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A Tale of Two Speeches


Of all the media critiques I saw this week of the two speeches last Tuesday night, Newsweek senior editor Jonathan Alter nailed it the best, IMHO, in his Hardblogger post at soon after the speeches were over:

Something unprecedented happened tonight, beyond the doorkeeper announcing, “Madame Speaker.” For the first time ever, the response to the State of the Union overshadowed the president’s big speech. Virginia Sen. James Webb, in office only three weeks, managed to convey a muscular liberalism-with personal touches-that left President Bush’s ordinary address in the dust. In the past, the Democratic response has been anemic—remember Washington State Governor Gary Locke? This time it pointed the way to a revival for national Democrats.
Webb is seen as a moderate or even conservative Democrat, but this was a populist speech that quoted Andrew Jackson, founder of the Democratic Party and champion of the common man. The speech represented a return to the tough-minded liberalism of Scoop Jackson and Hubert Humphrey, but by quoting Republicans Teddy Roosevelt (on “improper corporate influence”) and Dwight D. Eisenhower (on ending the Korean War), he reinforced the argument that President Bush had taken the GOP away from its roots.
Webb was given a speech to read by the Democratic leadership. He threw it out and wrote his own.

I have no idea what was in the draft speech that Webb was given. My guess would be that Webb's objection to it was not so much over what was said (though that may have been part of it), but about how it sounded. He didn't want to sound like someone else, or — even worse — sound like he was reading a committee report of a focus group, or — worst of all — sound like someone trying to sound like Jim Webb. He wanted to sound like himself.

That was Bush's problem: he generally sounded like someone else, delivering a speech written by committee. (OK, he had other problems, like Iraq, the environment, the budget . . . but I digress.) Webb sounded like himself, giving his own take on "why I am a Democrat." It's not that another Democrat couldn't have given a similar speech – but Webb's could only have come from him. It added to the authority of his speech, and made it even more hard-hitting. As someone interested in language and persuasive speech, I hope the democratic candidates for the presidential nomination in 2008 were paying attention. The most authentic voice a speaker has is his or her own.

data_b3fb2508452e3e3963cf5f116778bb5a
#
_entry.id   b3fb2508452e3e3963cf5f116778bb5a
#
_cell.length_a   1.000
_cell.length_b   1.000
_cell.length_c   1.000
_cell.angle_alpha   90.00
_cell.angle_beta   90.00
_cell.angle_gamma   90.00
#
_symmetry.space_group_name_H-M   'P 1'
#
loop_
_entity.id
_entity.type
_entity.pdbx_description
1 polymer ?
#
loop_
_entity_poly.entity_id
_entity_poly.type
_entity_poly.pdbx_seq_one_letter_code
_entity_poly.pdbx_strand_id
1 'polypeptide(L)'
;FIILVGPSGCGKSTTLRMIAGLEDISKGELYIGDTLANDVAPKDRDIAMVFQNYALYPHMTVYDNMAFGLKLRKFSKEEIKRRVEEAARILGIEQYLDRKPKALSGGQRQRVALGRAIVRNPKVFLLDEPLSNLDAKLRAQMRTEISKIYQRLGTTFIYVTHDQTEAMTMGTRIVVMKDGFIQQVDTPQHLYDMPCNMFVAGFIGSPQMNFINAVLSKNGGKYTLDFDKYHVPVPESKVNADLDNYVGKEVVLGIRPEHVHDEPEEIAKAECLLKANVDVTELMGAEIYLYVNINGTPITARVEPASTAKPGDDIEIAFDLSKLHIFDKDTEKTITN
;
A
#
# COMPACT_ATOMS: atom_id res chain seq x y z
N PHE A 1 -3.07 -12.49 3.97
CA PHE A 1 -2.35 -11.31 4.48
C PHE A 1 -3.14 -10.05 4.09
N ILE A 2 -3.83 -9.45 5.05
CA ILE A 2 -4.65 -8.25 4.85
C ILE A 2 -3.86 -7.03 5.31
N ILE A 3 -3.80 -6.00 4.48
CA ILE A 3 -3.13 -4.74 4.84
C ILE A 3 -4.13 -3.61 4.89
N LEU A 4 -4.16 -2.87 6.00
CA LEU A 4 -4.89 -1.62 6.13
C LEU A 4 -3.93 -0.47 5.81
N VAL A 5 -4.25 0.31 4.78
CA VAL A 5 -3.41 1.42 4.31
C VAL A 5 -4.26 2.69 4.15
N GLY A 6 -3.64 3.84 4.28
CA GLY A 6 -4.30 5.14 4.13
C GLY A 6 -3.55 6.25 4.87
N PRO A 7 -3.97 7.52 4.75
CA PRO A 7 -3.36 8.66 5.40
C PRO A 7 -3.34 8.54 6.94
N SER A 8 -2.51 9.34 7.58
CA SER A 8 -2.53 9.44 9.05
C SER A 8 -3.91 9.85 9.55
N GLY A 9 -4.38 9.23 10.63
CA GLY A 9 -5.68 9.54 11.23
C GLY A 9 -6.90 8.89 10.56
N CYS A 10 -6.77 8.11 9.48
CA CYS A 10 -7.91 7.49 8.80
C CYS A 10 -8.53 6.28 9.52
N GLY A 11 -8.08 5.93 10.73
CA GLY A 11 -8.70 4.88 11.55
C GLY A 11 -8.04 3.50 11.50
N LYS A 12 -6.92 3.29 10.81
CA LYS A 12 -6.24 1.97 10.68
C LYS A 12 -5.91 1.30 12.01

I've done some ghostwriting myself, and I certainly don't want to knock speechwriters. Speechwriting isn't easy, whether you are writing for yourself or for someone else. But when it's done right, the voice of the speaker — not the speechwriter — resonates in every phrase. That's the real gift of speechwriters. It's not the crafting of eloquent phrases or the pithy slogans – it's the ability to help the speakers connect with their hearers by sounding like themselves, while you get the hell out of the way.

Webb did the Democratic party proud last Tuesday night. He laid out the general difference between progressive democrats and regressive republicans. He laid out the difference between thoughtful patriotic support for our nation's leaders and blind loyalty to a directionless administration. He held out a vision of the country that embraced everyone, not just those with money, political connections, or clout.

He also didn't do a lot of things, thank goodness. He didn't bore us, he didn't pander to us, and he certainly didn't talk down to us. He didn't ask for forgiveness for disagreeing with the president, he didn't apologize for his beliefs, and he certainly didn't hold back. (Well, not so much that I could tell, anyway.)

To paraphrase Dickens, you could say of the two speeches by Webb and Bush, "They were the best of lines; they were the worst of lines." As I said in the setup to the SOTU thread:

I'm really hungry for a president who can weave metaphors that grab hold of the hearers, who can inspire a nation with thoughtful reflection and insight, who can . . .

Oh, who am I kidding? I'm hungry for a president who can speak in complete sentences that actually mean something. *Sigh* My bar has really gotten low over the last six years, and I'm guessing that I'm not the only one feeling that way. Tonight's State of the Union Address will likely only add to that hunger.